John Leigh, a painter in London, is living a wonderful life. He’s married to a loving woman, Mary, and has two precocious children, Willie and Maud. However, as Mrs. Bolton Jones tries to wedge her way into the aristocratic upper circles that the Leigh’s enjoy, Mr. Leigh’s world takes a turn for the worse. In essence, Mary Leigh is not just haunted, but also hunted by her past, which puts the love of the entire family to the test. As Mrs. Bolton Jones tries to manipulate the unfortunate circumstances to her advantage, the surprises continue up until the last moments of the production!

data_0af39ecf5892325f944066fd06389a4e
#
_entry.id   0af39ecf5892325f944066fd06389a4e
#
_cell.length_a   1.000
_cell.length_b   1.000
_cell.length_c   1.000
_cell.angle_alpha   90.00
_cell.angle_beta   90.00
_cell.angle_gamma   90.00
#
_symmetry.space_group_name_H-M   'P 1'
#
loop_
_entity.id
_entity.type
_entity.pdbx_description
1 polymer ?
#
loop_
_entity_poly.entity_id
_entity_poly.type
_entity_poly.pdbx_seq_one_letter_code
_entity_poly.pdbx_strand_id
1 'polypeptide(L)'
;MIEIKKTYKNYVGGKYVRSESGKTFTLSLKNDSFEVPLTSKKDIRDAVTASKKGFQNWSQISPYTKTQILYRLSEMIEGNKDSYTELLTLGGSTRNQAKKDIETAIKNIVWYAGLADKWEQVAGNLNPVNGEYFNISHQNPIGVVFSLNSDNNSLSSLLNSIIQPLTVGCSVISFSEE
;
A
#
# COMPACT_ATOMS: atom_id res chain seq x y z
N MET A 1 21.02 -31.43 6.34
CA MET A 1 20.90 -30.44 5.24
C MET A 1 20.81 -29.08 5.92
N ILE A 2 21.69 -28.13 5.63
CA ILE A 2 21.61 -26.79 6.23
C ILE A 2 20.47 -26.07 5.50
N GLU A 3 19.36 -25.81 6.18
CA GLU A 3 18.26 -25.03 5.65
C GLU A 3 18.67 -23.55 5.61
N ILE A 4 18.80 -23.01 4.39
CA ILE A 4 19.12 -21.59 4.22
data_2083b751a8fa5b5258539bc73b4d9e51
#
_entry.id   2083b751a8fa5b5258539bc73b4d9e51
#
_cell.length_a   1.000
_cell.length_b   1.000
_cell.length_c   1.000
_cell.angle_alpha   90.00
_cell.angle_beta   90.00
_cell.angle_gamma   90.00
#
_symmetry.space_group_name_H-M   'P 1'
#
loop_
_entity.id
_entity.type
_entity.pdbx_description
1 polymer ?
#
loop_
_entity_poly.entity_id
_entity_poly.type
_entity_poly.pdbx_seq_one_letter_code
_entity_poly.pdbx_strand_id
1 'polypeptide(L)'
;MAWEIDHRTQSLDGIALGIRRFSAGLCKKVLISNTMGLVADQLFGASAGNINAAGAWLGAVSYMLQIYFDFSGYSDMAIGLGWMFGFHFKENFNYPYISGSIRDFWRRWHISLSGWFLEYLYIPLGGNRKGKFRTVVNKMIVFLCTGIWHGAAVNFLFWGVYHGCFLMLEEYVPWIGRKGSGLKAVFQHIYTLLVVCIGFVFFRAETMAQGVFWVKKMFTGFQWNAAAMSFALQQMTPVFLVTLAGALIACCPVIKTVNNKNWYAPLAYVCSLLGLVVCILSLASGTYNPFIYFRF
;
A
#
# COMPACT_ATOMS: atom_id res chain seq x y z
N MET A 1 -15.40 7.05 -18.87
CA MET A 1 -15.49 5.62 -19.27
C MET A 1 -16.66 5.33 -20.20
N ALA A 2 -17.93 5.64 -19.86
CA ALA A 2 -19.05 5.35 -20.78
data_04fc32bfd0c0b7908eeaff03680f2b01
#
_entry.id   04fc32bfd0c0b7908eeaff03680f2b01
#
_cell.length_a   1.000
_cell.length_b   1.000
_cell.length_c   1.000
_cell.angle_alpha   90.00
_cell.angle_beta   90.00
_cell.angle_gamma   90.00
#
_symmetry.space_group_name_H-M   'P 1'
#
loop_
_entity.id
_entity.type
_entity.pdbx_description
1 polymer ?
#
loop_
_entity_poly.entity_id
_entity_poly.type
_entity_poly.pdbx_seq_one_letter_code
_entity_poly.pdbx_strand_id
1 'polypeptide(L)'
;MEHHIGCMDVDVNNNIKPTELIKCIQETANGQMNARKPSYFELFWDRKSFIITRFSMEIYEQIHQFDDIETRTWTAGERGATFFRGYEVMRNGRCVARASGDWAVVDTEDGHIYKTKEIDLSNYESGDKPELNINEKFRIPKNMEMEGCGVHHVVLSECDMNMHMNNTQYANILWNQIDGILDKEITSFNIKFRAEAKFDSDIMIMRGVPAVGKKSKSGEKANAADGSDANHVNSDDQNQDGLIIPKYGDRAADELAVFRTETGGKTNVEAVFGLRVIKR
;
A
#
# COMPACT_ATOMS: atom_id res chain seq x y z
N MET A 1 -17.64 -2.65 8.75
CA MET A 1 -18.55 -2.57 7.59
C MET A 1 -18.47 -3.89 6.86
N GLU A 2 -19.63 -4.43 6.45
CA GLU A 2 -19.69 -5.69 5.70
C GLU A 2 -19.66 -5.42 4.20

Hunted Down, also known as The Two Lives of Mary Leigh, opened in London at the St. James’s Theater on November 5, 1866. The production was a smashing success not just Boucicault, who proved that he had his finger on the pulse of London and the drama of the time, but also for the actor Henry Irving. Irving, who had languished in obscurity prior to Hunted Down, had the opportunity to portray Rawdon Scudamore, and received great praise and adoration for his portrayal. He would never be obscure again. The opening of Hunted Down was a star studded affair, with the likes of Charles Dickens, George Eliot, George Henry Lewes, and the founder of the National Gallery, Lord Stanhope, in attendance. The friendship forged between Boucicault and Irving would continue until Boucicault’s death. Hunted Down ran at St. James’s for four months until February, 1867.